Jamaica’s Prime Minister meets with Jamaica’s music industry stakeholders

KINGSTON, Jamaica – Prime Minister Portia Simpson Miller on Monday (June 26), convened a meeting of producers and managers in the recording industry at Jamaica House, during which she called for a partnership between the government and stakeholders in the industry to use music as a vehicle to re-instill traditional values and positive behaviors in the nation’s youth.

The Prime Minister said it was important that ways be found through which music could be used to bring about a revival of positive songs that once touched the conscience of Jamaicans.
She commended artistes who had already accepted the challenge and were influencing positive values and attitudes across the country. “We need more of that. Help me as we move to organize, mobilize and empower communities,” Mrs. Simpson Miller said.

She stressed that music was a significant factor which could do more to bring about peace, love and unity, adding that it was rivaled only by sports. “If we build strong communities, we will have strong parishes and a stronger Jamaica. In so doing, we will recapture some of the values passed on to us by our great grandmothers and grandfathers,” the Prime Minister said.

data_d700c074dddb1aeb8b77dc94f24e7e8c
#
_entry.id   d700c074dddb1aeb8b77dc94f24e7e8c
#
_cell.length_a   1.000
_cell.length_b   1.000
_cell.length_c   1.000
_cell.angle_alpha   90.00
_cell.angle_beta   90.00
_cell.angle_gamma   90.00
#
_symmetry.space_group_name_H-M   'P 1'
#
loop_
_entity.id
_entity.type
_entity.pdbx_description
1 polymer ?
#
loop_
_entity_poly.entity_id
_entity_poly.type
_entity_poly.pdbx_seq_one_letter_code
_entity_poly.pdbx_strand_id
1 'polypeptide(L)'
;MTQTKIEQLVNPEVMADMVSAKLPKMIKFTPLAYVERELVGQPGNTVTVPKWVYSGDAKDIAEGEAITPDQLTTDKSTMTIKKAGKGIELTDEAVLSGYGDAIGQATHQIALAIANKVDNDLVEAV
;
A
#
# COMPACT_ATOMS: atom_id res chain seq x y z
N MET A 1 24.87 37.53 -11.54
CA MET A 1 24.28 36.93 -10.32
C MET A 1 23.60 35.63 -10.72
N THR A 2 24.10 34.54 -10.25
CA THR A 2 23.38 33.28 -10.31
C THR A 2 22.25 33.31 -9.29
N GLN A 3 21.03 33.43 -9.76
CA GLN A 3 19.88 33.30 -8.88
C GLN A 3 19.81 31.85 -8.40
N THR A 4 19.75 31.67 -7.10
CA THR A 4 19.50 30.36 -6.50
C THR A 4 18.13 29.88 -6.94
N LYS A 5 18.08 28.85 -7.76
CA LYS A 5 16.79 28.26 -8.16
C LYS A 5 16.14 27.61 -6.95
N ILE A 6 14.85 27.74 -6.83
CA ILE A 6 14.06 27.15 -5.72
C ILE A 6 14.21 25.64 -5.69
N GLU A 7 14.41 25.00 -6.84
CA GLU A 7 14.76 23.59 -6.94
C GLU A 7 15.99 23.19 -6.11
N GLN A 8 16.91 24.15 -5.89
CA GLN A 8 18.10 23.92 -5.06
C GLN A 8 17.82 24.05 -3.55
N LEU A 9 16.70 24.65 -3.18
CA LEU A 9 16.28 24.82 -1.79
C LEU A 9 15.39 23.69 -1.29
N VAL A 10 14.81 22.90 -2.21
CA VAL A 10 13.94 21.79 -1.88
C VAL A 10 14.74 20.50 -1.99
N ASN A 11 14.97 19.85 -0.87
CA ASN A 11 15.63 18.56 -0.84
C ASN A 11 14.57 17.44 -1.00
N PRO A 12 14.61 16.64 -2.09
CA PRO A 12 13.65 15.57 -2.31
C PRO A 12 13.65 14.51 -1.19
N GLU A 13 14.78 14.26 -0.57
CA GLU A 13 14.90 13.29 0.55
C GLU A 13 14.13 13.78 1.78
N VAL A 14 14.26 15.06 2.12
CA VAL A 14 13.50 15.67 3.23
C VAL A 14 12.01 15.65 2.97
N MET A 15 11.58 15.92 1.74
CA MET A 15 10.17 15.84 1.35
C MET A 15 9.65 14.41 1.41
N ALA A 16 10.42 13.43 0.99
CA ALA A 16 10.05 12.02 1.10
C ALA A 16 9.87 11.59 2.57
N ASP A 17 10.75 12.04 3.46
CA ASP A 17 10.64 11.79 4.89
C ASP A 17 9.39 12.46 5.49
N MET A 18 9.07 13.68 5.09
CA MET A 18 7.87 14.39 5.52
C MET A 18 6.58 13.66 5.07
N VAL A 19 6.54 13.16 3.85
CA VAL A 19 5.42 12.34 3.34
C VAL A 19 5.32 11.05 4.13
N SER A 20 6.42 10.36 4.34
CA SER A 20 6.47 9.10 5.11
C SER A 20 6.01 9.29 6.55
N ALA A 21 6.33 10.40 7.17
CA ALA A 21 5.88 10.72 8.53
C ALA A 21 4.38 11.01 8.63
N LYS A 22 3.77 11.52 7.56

Mrs. Simpson Miller said that Jamaica could be proud of its achievements in the global music industry, as the country had produced outstanding musicians, including Bob Marley, Jimmy Cliff and Freddie McGregor, among others. “For a country of our size and population, we have given to the world far greater than any other country,” the Prime Minister emphasized.

She also lauded musicians, producers and managers for their efforts in helping to create ‘Brand Jamaica’, which had gained international recognition.

The producers and managers commended the Prime Minister for inviting them to participate in the meeting and accepted her call for a partnership. They pointed out that there were significant benefits to be had from the music industry, including wealth creation and the employment of hundreds of Jamaican young people.

It was suggested that a Reggae Preservation Act be drafted to regulate critical issues affecting the industry, given the fact that reggae music is one of the country’s export earners and should therefore be protected by legislation.

Other issues, including outstanding royalties in a number of countries, standards within the industry, the lyrical content of some songs, as well as musicians preparing themselves to take advantage of the opportunities presented by Cricket World Cup 2007, were also raised.

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